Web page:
The first thing that strikes you, to make your heart start beating just that little bit faster when watching the film 'The Impossible' are the words "This is a true story" that so casually pop up on screen before any introductory and perfunctory landscape shot. Not "based on a true story" or "inspired by a true story", but simple and matter-of-factly, "This is a true story". That, combined with its title 'The Impossible', lets you know straight away that you're in for something extraordinary - and it delivers.
The film follows the story of an English family (Spanish in real life) while on Christmas holiday in Thailand following the 2004 Southeast Asian boxing day tsunami. Maria (Naomi Watts) is swept away after first crashing through a glass wall by the force of the incoming wave. She eventually catches up with her eldest son Lucas (Tom Holland) in the torrent, and the pair have to make their way to safety, and, most importantly, medical help whilst worrying about the fate of their missing family members. Back at the almost completely destroyed hotel, Henry (Ewan McGregor) was playing with his two youngest boys in the pool when the wave hit. They're now all together with the other surviving hotel guest awaiting transport to shelters. Henry entrusts the brothers with a fellow victim so he can stay behind and inspect the damage, desperate to find his missing wife and child. The two parties are forced to fight separation and the unknown as they come to grips with what has happened to them and what will happen to them once the dust has cleared and reality sets in.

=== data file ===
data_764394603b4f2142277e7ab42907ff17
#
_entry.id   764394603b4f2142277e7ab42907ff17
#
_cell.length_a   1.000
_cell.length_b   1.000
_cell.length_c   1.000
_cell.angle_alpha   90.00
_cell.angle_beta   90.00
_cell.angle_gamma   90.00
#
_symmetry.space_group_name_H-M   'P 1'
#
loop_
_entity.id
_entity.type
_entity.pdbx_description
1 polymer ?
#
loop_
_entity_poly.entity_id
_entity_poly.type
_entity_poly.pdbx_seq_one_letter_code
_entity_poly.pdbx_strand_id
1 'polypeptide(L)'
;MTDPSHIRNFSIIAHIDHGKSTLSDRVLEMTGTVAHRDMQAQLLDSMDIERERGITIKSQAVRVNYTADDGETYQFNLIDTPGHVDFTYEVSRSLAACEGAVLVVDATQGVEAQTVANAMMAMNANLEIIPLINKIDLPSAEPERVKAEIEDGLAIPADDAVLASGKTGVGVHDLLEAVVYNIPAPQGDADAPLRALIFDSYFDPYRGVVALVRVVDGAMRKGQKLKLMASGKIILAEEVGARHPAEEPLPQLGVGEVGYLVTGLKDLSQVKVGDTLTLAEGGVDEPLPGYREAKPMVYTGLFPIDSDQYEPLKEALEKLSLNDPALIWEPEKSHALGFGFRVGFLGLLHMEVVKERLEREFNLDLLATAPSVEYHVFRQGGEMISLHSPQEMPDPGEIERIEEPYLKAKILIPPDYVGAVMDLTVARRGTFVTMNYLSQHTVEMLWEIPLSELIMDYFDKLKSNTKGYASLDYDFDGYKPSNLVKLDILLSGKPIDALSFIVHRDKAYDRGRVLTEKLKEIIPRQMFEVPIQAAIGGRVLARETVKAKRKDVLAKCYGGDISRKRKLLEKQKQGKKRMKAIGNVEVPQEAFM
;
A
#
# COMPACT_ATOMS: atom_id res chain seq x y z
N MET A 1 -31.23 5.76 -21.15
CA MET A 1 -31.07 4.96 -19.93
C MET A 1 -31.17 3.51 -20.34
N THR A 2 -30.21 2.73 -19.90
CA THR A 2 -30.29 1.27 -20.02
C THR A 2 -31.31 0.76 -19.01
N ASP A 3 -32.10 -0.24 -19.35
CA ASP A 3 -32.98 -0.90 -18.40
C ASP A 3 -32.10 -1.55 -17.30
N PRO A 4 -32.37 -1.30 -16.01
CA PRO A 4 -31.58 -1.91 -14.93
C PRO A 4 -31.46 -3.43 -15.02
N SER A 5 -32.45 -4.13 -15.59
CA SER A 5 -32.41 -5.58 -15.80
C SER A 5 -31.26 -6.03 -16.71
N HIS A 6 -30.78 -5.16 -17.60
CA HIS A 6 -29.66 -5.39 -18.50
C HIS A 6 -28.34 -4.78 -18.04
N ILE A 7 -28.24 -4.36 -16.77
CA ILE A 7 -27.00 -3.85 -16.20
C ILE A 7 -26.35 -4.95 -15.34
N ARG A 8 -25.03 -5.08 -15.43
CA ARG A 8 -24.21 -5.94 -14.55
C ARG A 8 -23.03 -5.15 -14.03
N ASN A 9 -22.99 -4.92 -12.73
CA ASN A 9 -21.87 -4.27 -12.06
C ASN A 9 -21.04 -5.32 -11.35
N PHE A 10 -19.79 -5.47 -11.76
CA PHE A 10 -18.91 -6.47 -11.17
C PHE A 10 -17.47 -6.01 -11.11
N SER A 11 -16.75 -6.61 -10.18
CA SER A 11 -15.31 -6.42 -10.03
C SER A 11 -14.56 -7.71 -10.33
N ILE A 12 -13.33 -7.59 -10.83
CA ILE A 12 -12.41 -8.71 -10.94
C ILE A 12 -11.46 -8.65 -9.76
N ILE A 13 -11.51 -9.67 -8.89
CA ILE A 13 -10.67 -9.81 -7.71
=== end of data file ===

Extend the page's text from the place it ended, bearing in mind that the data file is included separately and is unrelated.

This film is extraordinary. The tsunami scenes are superbly shot, boasting seamless CGI and live action shots that put you within the disaster. Free of screaming victims and vision of mass casualties, the film focus on the human side of such an event. The world is aware of what happened that day, so choosing to focus on a single family and their story allows it to become more real, more raw and more engaging.
The assembled cast is just magic, with special mention to Tom Holland. This young actor's performance is all about the unspoken. His pain, wavering strength and vulnerability is written over of his face. Ewan McGregor's natural sincerity, brought to every one of his roles, unfortunately makes him easy to overlook without any overt characteristics - but that's exactly what makes him a magnificent actor, and this film is no exception. Naomi Watts' recent Oscar nomination is also deserved, as she effortlessly portrays a dying mother trying to stay strong and positive, believing she's the only remaining family member left for her son.
'The Impossible' is not for the faint of heart, but should not to be missed. The realism of this film is remarkable and thereby tough to watch, yet all the more rewarding for it.